Meanwhile, Byard and the FBCC are facing a wrongful termination lawsuit from Fairfield Bay Community Club’s former marina manager, John Conry. Conry said in his suit, filed in July in Van Buren County Circuit Court, that he was fired for reporting to the FBCC’s human resource manager and the Fairfield Police Department an alleged threat that he said Byard made during a meeting with employees and managers on June 7, 2022. 

Byard was charged with the misdemeanors terroristic threatening and assault, but the terroristic threatening count was dismissed and he was acquitted of the assault charge at a trial in September.

Byard and the board have denied the allegations in Conry’s case. And Byard filed a separate lawsuit in October against Conry and others for malicious prosecution and abuse of process. Byard also named as a defendant William “Bill” Fisher, who was a board member at the time Byard was accused of making the threat. 

Byard, who is also represented by Sutter in that case, said he has “suffered mental and emotional distress” and is seeking at least $5 million in damages, according to that lawsuit, filed in Cleburne County Circuit Court. 

Those cases are pending. 

“Unfortunate,” Fairfield Bay Mayor Jackie Sikes said about the lawsuits involving the FBCC. “That’s really all I can say about that.”

The lawsuits, though, provide a window into a dispute that has sundered Fairfield Bay.

Enter Byard

Byard, 60, who lives in the Memphis suburb of Germantown and lists himself on LinkedIn as the owner of BCH Vending Service, has owned a vacation home in Fairfield Bay for years. As he neared retirement, Byard turned his attention to his part-time home.  

Founded in 1967 as a nonprofit, Fairfield Bay Community Club was formed to own and maintain property  in Fairfield Bay for social and recreational purposes for members.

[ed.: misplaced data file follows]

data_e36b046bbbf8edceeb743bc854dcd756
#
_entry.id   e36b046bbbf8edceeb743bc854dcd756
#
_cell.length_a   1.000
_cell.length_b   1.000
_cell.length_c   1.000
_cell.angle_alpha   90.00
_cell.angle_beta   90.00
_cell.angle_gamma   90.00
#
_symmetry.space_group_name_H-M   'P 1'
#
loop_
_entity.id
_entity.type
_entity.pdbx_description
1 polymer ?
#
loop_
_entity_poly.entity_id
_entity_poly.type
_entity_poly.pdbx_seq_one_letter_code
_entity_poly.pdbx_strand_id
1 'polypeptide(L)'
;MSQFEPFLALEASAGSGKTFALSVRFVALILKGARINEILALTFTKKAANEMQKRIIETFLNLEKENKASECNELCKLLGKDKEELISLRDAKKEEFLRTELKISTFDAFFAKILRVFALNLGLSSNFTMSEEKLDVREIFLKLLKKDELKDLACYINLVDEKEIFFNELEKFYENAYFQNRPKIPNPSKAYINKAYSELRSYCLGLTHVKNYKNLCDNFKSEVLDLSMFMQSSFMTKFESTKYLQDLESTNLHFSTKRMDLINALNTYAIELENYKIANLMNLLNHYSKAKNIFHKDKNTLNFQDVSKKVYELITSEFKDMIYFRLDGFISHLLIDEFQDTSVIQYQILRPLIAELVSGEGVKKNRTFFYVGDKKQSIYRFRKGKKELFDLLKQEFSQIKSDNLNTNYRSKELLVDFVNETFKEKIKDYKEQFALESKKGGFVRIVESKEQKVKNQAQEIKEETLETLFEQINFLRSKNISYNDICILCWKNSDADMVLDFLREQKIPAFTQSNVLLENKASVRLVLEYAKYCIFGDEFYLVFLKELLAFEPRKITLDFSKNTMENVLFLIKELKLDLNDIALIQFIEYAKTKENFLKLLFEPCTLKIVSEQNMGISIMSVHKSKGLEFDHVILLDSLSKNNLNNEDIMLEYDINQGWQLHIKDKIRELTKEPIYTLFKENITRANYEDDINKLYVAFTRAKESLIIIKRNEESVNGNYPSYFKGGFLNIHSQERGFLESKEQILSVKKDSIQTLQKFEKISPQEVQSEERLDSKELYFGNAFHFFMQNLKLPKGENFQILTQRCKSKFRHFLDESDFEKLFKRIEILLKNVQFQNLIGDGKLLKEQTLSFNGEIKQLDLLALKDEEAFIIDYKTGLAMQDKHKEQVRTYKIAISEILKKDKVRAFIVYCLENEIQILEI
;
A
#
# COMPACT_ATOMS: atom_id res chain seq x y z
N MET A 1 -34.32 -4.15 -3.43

A seven-member board manages the FBCC, which has more than 3,700 dues-paying members, each allowed to vote annually for directors, who serve three-year terms.

Property owners have one vote per parcel of land owned. Because he owns more than 80 lots, Byard has more than 80 votes in board elections.  

Byard said he decided to run for the board in 2019 “after he witnessed incompetence and personal agendas on the board,” according to Byard’s counterclaim against Duggan. 

He won a board seat and took steps to improve Fairfield Bay, according to the Cleburne County suit Sutter filed against Conry, the former marina manager, in October. But Byard said in a filing that some people in the community didn’t like his methods and accused him of “unethical conduct.”

‘Insider Knowledge’ Alleged 

In 2018, before Byard was on the board, he entered into an deal with the board that allowed him to buy 13 lots for $100 each from the FBCC. 

“This sales price was considerably below market value for each parcel,” the FBCC members said in their lawsuit, resulting in a loss of revenue for the FBCC. The land was to be used for the “Forgotten Peninsula,” Byard’s personal real estate project.